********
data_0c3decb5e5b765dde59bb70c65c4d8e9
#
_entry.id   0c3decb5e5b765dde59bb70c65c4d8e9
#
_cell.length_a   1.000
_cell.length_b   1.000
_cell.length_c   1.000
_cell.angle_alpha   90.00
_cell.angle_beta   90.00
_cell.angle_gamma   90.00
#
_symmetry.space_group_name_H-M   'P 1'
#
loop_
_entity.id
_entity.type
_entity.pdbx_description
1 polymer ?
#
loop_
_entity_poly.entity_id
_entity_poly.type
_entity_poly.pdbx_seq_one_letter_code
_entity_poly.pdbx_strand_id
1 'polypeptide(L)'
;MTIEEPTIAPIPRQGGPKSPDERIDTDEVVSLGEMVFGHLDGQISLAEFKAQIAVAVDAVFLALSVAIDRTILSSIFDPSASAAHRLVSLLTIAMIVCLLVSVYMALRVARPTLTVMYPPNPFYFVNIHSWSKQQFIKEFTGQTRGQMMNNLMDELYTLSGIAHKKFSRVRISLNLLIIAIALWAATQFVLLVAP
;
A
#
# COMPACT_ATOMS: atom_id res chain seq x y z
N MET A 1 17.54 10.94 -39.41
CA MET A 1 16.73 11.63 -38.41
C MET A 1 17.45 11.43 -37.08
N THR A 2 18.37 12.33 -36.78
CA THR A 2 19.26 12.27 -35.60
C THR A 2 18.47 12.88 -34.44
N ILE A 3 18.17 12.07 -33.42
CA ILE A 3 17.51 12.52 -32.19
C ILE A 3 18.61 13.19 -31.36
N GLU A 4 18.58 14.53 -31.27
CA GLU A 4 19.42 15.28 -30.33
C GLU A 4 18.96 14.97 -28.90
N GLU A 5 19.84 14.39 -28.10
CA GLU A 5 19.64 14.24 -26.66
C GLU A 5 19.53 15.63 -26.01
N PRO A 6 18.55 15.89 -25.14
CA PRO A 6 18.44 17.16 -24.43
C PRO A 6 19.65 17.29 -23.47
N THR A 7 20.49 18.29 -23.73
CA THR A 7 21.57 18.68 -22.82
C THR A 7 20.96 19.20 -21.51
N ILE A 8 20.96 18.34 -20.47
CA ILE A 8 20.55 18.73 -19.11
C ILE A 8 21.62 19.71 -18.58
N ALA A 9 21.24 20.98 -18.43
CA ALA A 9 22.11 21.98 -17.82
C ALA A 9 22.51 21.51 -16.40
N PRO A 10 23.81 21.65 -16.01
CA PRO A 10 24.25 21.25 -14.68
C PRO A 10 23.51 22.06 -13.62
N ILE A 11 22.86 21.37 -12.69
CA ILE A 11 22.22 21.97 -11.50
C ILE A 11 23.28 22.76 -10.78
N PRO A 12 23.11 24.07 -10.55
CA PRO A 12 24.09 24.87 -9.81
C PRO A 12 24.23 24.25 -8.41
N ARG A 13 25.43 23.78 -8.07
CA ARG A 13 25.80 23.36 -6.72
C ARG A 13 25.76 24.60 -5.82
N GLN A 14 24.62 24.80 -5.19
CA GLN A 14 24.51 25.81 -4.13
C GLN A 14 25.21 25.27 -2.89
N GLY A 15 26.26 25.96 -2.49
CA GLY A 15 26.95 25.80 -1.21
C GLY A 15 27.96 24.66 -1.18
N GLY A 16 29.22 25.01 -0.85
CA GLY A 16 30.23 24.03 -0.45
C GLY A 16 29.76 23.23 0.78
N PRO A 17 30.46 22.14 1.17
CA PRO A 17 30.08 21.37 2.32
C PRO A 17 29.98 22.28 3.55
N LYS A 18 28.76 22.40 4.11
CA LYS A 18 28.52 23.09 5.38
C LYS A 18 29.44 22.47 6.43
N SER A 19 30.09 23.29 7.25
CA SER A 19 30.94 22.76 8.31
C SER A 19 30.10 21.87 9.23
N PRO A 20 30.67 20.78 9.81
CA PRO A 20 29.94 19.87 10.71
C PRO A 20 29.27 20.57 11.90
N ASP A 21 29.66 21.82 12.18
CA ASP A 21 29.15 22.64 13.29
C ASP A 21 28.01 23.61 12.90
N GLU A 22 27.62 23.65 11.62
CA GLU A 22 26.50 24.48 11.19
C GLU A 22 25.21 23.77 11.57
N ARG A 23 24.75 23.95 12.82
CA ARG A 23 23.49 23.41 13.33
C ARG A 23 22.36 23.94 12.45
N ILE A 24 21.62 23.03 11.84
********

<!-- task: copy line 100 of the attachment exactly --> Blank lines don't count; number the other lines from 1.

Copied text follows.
N ILE A 24 21.62 23.03 11.84